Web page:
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Angle fires back at critics, defends conservative views

By Dan Balz
Thursday, September 16, 2010; 4:01 PM

Nevada Republican Senate candidate Sharron Angle fired back at her critics on Thursday, accusing them of attempting to marginalize her as an extremist and arguing that she and the "tea party" represent a broad-based, mainstream movement seeking dramatic changes in the size and power of the federal government.

Angle called her opponent, Senate Majority Leader Harry M. Reid, "desperate" in his bid to remain in office and help preserve the Democrats' majority. In an interview at a Northeast Washington hotel, she claimed that her critics are using tactics of the late radical community organizer Saul Alinsky to try to discredit her.

"I think it's right out of Saul Alinsky's rulebook for radicals, those rules about your opponents," she said of criticism that her views put her far out of the political mainstream. "Marginalize them. That means push off as far to the side as you can. Isolate them. Make it appear that they're the only one thinking the way they do. And then demonize them. Make it look like their ideas are way out of the realm of thinking folks."

Instead, she argued, it is the tea party movement that best represents mainstream America. The country is "nostalgic," she said, for a return to Reagan Republicanism. "It's mainstream America that's finally awakened, and it really doesn't have anything to do with party so much as the [constitutional] principles," she said. "There's an anxiety level, I guess, just among mainstream America that we may not be able to preserve those principles if we don't get active."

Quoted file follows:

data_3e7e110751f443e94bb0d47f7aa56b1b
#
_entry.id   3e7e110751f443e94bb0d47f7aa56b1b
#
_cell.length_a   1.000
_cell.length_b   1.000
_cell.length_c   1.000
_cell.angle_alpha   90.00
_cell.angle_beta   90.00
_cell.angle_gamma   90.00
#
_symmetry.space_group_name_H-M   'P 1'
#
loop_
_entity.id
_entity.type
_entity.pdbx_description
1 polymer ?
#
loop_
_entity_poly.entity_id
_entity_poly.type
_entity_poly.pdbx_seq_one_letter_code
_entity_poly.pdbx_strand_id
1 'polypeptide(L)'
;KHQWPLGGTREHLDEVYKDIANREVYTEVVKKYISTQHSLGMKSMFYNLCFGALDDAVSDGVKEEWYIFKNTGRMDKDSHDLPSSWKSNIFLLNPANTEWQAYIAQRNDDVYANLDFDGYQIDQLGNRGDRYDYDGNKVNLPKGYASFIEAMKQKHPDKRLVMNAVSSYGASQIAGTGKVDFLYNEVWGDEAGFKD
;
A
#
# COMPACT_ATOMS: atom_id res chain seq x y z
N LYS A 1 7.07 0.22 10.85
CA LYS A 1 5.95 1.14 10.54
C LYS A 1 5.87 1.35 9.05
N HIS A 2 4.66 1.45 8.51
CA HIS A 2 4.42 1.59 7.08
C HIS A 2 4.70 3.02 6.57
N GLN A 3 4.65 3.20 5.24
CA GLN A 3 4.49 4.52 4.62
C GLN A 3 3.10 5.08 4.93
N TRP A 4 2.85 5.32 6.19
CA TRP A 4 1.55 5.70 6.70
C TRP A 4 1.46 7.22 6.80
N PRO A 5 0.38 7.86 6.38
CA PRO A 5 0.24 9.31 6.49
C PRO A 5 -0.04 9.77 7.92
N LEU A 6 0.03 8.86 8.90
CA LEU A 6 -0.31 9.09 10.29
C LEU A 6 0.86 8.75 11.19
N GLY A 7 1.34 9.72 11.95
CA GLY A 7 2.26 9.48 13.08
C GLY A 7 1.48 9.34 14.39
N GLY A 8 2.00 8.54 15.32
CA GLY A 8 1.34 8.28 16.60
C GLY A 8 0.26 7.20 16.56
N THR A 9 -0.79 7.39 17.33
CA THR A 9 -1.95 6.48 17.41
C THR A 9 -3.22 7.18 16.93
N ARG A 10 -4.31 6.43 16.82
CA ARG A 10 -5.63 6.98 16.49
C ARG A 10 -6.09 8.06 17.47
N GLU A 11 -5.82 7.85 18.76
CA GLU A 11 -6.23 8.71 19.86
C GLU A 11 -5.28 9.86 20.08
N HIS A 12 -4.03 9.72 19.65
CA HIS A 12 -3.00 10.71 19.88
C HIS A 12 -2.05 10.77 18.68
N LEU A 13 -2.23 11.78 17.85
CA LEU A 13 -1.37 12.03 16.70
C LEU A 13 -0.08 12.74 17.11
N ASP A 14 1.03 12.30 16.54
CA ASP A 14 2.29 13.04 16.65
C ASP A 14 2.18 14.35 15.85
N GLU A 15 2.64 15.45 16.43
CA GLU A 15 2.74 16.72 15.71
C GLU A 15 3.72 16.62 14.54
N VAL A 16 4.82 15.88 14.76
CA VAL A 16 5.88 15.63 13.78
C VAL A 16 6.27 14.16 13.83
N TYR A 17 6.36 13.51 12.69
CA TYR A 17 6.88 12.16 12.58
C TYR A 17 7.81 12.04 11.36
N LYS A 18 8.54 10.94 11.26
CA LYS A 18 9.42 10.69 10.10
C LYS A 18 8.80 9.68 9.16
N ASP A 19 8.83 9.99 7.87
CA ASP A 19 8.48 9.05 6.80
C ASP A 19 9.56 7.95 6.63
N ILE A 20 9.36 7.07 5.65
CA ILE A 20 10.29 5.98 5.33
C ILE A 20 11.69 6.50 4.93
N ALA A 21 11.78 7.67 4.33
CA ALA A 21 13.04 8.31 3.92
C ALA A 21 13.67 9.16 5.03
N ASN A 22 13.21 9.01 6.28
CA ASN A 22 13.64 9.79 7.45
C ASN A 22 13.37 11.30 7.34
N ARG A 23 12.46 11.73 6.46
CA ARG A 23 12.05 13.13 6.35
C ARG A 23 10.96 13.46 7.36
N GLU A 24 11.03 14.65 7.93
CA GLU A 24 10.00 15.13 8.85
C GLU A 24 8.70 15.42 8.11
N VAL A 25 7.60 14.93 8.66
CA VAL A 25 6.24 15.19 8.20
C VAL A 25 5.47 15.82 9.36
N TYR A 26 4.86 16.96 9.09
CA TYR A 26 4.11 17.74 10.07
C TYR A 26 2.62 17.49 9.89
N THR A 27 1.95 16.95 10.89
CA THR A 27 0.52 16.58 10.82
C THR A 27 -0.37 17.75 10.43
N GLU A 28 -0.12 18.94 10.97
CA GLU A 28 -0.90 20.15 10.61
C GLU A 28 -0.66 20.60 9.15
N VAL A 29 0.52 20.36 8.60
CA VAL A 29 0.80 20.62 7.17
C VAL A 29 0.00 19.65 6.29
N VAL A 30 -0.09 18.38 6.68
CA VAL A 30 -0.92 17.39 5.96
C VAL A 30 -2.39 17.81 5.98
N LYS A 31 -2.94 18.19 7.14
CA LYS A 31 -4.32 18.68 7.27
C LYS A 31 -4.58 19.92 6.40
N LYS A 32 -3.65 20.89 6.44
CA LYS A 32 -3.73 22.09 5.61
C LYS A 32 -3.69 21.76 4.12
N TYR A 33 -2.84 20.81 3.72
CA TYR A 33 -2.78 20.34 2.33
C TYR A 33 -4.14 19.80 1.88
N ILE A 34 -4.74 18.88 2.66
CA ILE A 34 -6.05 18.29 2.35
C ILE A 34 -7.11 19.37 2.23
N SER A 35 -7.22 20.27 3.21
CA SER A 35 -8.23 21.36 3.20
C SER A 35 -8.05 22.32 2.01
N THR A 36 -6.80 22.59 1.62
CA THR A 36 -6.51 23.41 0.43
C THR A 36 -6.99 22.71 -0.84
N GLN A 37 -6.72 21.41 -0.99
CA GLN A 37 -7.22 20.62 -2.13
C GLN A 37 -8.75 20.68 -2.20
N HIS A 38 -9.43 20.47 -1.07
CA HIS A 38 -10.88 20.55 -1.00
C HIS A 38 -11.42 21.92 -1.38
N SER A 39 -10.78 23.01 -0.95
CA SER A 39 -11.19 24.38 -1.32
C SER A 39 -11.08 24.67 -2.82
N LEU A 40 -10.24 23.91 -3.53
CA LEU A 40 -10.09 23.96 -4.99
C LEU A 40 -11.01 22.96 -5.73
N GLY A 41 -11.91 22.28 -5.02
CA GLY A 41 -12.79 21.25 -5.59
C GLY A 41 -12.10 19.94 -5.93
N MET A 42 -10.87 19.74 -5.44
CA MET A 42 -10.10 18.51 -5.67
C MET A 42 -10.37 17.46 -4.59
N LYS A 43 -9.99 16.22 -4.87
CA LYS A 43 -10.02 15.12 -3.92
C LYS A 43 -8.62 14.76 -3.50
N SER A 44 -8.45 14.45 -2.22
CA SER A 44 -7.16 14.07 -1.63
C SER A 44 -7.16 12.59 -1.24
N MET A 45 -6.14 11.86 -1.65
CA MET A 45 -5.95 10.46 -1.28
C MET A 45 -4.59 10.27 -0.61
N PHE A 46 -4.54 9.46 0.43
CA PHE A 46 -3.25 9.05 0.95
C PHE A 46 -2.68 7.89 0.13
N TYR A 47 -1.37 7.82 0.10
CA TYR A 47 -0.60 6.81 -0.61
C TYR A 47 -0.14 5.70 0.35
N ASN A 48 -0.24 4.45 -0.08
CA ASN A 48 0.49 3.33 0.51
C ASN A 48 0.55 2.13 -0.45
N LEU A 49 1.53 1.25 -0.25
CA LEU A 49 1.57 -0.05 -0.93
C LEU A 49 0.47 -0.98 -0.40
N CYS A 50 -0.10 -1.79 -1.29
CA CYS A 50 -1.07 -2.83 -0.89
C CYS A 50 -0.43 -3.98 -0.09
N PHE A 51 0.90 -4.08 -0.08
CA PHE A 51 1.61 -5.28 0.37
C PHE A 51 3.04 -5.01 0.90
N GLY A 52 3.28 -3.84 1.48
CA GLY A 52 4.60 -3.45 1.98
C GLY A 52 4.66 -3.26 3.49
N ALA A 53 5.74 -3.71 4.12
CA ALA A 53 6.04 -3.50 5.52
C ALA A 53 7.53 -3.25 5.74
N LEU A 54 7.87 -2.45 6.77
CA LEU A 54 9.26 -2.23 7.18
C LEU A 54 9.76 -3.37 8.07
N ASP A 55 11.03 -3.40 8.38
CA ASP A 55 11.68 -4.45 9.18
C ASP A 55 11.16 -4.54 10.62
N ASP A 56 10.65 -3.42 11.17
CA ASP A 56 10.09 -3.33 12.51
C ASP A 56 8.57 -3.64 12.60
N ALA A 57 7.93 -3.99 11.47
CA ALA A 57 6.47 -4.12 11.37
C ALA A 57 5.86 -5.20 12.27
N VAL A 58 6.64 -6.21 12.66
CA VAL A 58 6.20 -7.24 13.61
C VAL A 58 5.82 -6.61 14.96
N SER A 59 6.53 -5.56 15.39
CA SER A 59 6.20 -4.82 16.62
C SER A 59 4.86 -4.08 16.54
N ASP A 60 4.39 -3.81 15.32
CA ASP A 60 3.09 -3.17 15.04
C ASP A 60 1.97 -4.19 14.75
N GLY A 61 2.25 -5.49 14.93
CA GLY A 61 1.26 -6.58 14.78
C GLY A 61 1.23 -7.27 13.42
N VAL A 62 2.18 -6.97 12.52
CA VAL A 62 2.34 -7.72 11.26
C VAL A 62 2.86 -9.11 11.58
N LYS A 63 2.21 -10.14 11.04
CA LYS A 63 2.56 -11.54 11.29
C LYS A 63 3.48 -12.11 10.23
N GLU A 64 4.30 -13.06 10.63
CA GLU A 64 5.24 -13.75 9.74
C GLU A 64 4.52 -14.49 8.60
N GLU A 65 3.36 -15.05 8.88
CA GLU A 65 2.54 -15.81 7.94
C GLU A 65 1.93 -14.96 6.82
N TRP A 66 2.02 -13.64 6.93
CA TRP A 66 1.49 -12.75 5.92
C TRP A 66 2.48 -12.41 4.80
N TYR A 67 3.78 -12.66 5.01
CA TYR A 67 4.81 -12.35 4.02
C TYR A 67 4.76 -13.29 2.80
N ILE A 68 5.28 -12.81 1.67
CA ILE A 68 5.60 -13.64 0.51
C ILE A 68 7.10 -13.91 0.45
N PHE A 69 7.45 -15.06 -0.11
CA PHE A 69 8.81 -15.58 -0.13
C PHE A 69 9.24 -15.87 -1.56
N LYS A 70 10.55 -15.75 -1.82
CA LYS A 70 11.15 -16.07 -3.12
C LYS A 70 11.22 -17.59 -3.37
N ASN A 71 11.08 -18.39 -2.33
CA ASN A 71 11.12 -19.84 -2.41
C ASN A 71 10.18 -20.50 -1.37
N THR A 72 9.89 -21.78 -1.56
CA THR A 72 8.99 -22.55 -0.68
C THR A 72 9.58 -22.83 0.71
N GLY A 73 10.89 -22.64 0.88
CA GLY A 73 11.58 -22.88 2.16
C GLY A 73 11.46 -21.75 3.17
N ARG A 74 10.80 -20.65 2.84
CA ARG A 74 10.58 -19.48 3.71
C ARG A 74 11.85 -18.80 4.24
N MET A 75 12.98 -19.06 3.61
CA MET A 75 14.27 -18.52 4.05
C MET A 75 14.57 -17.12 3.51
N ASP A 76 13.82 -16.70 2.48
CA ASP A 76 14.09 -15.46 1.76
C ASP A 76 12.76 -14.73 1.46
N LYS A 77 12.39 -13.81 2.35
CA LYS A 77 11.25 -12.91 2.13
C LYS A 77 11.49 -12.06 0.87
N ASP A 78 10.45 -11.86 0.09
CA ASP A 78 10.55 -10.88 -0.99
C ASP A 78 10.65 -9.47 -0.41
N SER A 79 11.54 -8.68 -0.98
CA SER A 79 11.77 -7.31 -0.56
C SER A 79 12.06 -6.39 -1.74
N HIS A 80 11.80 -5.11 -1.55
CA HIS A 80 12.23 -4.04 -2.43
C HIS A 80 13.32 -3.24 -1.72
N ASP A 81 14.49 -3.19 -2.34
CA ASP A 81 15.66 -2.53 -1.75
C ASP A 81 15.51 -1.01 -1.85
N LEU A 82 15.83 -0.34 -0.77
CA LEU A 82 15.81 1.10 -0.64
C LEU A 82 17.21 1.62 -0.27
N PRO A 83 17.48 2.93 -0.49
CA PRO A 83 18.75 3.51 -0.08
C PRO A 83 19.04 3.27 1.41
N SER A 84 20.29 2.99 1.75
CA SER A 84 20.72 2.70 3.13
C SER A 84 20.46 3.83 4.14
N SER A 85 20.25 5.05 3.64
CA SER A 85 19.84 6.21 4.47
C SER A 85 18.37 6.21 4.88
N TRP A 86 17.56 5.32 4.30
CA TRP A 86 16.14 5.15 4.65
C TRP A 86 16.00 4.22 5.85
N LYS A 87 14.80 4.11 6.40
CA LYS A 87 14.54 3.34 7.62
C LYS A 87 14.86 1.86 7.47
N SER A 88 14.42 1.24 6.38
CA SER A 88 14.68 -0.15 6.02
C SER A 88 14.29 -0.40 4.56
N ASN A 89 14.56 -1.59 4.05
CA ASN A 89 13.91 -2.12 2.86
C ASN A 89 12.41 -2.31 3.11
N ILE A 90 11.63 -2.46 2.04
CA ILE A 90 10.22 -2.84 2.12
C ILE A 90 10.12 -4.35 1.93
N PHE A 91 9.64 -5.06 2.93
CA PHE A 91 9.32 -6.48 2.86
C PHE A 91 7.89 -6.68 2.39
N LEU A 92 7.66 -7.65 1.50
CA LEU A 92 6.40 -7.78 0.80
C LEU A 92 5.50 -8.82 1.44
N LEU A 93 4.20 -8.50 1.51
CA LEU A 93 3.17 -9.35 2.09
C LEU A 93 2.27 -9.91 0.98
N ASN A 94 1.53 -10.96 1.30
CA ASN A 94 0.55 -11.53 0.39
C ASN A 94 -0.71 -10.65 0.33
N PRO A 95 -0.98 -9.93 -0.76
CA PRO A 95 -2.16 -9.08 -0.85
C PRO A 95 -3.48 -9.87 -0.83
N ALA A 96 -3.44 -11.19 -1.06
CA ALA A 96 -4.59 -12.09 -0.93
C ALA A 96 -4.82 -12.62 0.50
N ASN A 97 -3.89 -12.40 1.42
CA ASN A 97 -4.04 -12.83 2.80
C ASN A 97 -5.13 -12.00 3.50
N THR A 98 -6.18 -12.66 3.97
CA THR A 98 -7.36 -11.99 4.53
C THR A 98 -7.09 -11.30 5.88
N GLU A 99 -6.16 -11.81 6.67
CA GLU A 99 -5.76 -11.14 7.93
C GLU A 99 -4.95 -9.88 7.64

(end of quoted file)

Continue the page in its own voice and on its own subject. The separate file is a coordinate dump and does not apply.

At the same time, Angle did not hesitate to label President Obama as a socialist, saying the path his administration is on would turn the United States into Western European-style government. "When he moves toward that big centralized government, that [is] what people see as the move toward socialism," she said.

Angle also had criticism for the leaders of her own party. Asked why the GOP establishment has been on the losing end of so many primaries this year, including her race and this week's victory of Christine O'Donnell over Rep. Michael Castle in Delaware, she replied:

"They lost their way. They have strayed from those Reagan Republican principles. The criticism is valid. I think that there was just as much spending on the Republican side as the Democrat side."

Still, she avoided taking sides in the intraparty debate between those who say Republicans would be better off with a Senate minority of true conservatives rather than a majority that includes moderates who might vote with Democrats on occasion.

"There is a lot to be said for the potency of a very principled few," she said, while adding, "We want the majority in the Senate so we can turn the direction of our country around."

Angle's victory in the Republican primary last spring caught party leaders by surprise and also was seen as a boost for the unpopular Reid's hopes of surviving this fall.

Her views on phasing out Social Security and on the need for Second Amendment rights to guard against an oppressive government - as well as her statement that those receiving unemployment compensation are "spoiled" (for which she later apologized) - have roiled her candidacy from the start. Even so, she remains competitive against the majority leader.